So, on Monday afternoon I got a phone call. The ID on the phone display read:
I didn’t answer, but later was curious and listened to the message. Notice that the message did not say “This is a message from your neighbor Cokie”. However, I made a note to be on the lookout for a scared looking black lab if and when I was out and about.
That evening just before I left for Alexandria (to teach a class on document accessibility the next morning) I checked the news on my phone. I have a “Bethesda, Maryland” section on Google News and noticed that the Baltimore Sun had an article about Cokie Roberts and her lost dog, Katie. I was a little amused that a newspaper like the Baltimore Sun ran an article about a lost dog. Then I was kind of excited to learn that Ms Roberts lives within a few miles of me. The article (and the message) mentioned Bradley Boulevard which is very close to me as well as Walt Whitman High School (not the one from Room 222) which is where my children went to school.
I now wonder if perhaps I have passed her in the grocery store or cut her off while driving on Wilson Lane. Truth be told, I would not recognize her. She’d have to accidentally put her groceries in my cart and then launch into a monologue about the benefits of avocados. (I know she is on some TV news program now, but I’ve never really watched it.)
While I sincerely hope that Katie is quickly and safely returned to Cokie (I can call her that, she’s my neighbor and Mary Martha Corinne Morrison Claiborne Boggs is a mouthful) I do find it amusing that it has made such news around here.
Way back in the summer of 1995 I came down with strep throat and had a very bad reaction to the antibiotics I was given for the infection. To make matters worse, we were travelling at the time and I was away from my regular doctor. I saw a “doc-in-the-box” who refused to believe that I was having an extremely painful reaction to Erythomician. All-in-all it took me six weeks to finally feel better. One consequence of feeling so poorly was that I lost my appetite and had to make an effort to take even a bite of something I normally liked.
I’m feeling the same way right now about reading. I’ve lost my appetite for books and have tried to make an effort to read. Last night I went to bed early, thinking I would pick out a book I’d been wanting to start, then read in bed for an hour or so. I sat in front of my bookshelf and nothing looked “appetizing”. Books I bought years ago looked dry and boring. It was like I was sitting at a feast and just picking at my food, unable to take the first bite. I ended up playing games on my phone for an hour then going to sleep.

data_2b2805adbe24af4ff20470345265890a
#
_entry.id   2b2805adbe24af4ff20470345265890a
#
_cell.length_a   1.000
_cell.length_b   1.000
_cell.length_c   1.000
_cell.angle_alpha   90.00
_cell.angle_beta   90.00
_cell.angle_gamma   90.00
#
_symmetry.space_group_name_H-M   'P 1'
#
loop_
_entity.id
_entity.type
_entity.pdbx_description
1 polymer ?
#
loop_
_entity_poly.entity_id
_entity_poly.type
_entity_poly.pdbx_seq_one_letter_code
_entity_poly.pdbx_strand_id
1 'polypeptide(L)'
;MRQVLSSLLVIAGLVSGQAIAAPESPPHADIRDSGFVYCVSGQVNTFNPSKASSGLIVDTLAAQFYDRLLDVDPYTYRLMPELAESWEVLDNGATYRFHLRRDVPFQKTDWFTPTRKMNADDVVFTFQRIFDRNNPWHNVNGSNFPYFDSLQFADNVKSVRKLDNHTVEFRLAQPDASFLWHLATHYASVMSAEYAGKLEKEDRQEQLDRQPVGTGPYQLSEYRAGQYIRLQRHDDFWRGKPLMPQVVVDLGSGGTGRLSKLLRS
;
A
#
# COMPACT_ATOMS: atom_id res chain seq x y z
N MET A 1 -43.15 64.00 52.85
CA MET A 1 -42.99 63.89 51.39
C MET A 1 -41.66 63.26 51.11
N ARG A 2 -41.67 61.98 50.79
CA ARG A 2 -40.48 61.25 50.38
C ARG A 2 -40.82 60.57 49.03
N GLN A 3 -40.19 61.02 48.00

This morning I remembered what I did that summer of strep throat to get myself to eat: I made myself eat something I liked for 5 minutes. After a while my hunger kicked in and I remembered that food was good. This morning I chose the most appetizing-looking book on my shelf, set a timer for 5 minutes and read.
When the timer went off I was already involved in the story and surprised that 5 minutes were already over. That I put the book down and searched for information about the story online doesn’t necessarily prove that the experiment was a failure — it means I was so intrigued with what I read that I wanted to learn more. Tonight I will go to bed early again and see if I can read for an hour or so. Look for the book in in the sidebar to change soon. (FYI: Pale Fire was excruciatingly boring).
I have not been living up to my tagline, so thought I would remedy that. Let’s start with a note from my daughter that I recently found in a box of stuff I’ve been meaning to sort. I think she was a senior or junior when she wrote it but definitely high school. It was on her bedside table and I probably didn’t see it until the next morning. I also didn’t freak out.